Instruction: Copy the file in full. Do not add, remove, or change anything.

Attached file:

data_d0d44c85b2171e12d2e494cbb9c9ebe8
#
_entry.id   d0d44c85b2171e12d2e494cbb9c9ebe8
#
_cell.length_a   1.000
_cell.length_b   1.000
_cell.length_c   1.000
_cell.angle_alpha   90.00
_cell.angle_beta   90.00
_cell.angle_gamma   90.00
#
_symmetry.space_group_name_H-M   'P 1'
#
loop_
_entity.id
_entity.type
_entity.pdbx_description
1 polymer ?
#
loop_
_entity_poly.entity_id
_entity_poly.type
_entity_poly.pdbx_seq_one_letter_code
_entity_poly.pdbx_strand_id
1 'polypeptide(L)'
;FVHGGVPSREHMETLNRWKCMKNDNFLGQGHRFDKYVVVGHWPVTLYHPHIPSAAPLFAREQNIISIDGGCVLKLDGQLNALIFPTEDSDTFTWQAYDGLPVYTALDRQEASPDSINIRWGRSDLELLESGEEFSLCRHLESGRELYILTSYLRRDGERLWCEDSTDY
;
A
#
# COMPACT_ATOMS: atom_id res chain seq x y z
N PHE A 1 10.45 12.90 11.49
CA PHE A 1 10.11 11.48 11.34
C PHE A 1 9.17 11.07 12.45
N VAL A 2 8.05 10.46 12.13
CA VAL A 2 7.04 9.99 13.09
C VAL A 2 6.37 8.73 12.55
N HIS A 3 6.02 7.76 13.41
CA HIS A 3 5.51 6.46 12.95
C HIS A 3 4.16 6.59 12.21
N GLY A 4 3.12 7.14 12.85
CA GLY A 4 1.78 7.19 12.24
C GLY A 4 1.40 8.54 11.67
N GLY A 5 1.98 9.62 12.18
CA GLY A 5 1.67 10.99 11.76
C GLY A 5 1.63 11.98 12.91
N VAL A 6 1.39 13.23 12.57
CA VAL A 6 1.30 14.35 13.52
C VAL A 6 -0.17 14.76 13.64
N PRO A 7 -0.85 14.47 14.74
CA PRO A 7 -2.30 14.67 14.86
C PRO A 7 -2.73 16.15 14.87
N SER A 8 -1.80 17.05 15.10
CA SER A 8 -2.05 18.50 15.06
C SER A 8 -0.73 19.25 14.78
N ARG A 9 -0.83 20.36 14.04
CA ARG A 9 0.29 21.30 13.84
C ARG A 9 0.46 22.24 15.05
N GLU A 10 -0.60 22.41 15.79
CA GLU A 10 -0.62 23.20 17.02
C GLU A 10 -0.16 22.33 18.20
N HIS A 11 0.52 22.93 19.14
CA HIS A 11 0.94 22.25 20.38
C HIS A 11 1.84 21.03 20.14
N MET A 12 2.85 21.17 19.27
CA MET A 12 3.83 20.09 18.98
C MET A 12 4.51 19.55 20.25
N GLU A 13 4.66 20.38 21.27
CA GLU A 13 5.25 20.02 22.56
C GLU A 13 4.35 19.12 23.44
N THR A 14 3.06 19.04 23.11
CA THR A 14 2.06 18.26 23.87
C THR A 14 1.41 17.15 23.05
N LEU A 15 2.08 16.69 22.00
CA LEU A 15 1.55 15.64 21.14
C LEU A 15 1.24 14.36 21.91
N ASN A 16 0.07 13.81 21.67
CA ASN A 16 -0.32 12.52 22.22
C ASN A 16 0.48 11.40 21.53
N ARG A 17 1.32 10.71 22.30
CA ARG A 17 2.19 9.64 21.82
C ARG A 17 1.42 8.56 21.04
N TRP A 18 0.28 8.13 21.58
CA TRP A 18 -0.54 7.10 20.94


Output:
data_d0d44c85b2171e12d2e494cbb9c9ebe8
#
_entry.id   d0d44c85b2171e12d2e494cbb9c9ebe8
#
_cell.length_a   1.000
_cell.length_b   1.000
_cell.length_c   1.000
_cell.angle_alpha   90.00
_cell.angle_beta   90.00
_cell.angle_gamma   90.00
#
_symmetry.space_group_name_H-M   'P 1'
#
loop_
_entity.id
_entity.type
_entity.pdbx_description
1 polymer ?
#
loop_
_entity_poly.entity_id
_entity_poly.type
_entity_poly.pdbx_seq_one_letter_code
_entity_poly.pdbx_strand_id
1 'polypeptide(L)'
;FVHGGVPSREHMETLNRWKCMKNDNFLGQGHRFDKYVVVGHWPVTLYHPHIPSAAPLFAREQNIISIDGGCVLKLDGQLNALIFPTEDSDTFTWQAYDGLPVYTALDRQEASPDSINIRWGRSDLELLESGEEFSLCRHLESGRELYILTSYLRRDGERLWCEDSTDY
;
A
#
# COMPACT_ATOMS: atom_id res chain seq x y z
N PHE A 1 10.45 12.90 11.49
CA PHE A 1 10.11 11.48 11.34
C PHE A 1 9.17 11.07 12.45
N VAL A 2 8.05 10.46 12.13
CA VAL A 2 7.04 9.99 13.09
C VAL A 2 6.37 8.73 12.55
N HIS A 3 6.02 7.76 13.41
CA HIS A 3 5.51 6.46 12.95
C HIS A 3 4.16 6.59 12.21
N GLY A 4 3.12 7.14 12.85
CA GLY A 4 1.78 7.19 12.24
C GLY A 4 1.40 8.54 11.67
N GLY A 5 1.98 9.62 12.18
CA GLY A 5 1.67 10.99 11.76
C GLY A 5 1.63 11.98 12.91
N VAL A 6 1.39 13.23 12.57
CA VAL A 6 1.30 14.35 13.52
C VAL A 6 -0.17 14.76 13.64
N PRO A 7 -0.85 14.47 14.74
CA PRO A 7 -2.30 14.67 14.86
C PRO A 7 -2.73 16.15 14.87
N SER A 8 -1.80 17.05 15.10
CA SER A 8 -2.05 18.50 15.06
C SER A 8 -0.73 19.25 14.78
N ARG A 9 -0.83 20.36 14.04
CA ARG A 9 0.29 21.30 13.84
C ARG A 9 0.46 22.24 15.05
N GLU A 10 -0.60 22.41 15.79
CA GLU A 10 -0.62 23.20 17.02
C GLU A 10 -0.16 22.33 18.20
N HIS A 11 0.52 22.93 19.14
CA HIS A 11 0.94 22.25 20.38
C HIS A 11 1.84 21.03 20.14
N MET A 12 2.85 21.17 19.27
CA MET A 12 3.83 20.09 18.98
C MET A 12 4.51 19.55 20.25
N GLU A 13 4.66 20.38 21.27
CA GLU A 13 5.25 20.02 22.56
C GLU A 13 4.35 19.12 23.44
N THR A 14 3.06 19.04 23.11
CA THR A 14 2.06 18.26 23.87
C THR A 14 1.41 17.15 23.05
N LEU A 15 2.08 16.69 22.00
CA LEU A 15 1.55 15.64 21.14
C LEU A 15 1.24 14.36 21.91
N ASN A 16 0.07 13.81 21.67
CA ASN A 16 -0.32 12.52 22.22
C ASN A 16 0.48 11.40 21.53
N ARG A 17 1.32 10.71 22.30
CA ARG A 17 2.19 9.64 21.82
C ARG A 17 1.42 8.56 21.04
N TRP A 18 0.28 8.13 21.58
CA TRP A 18 -0.54 7.10 20.94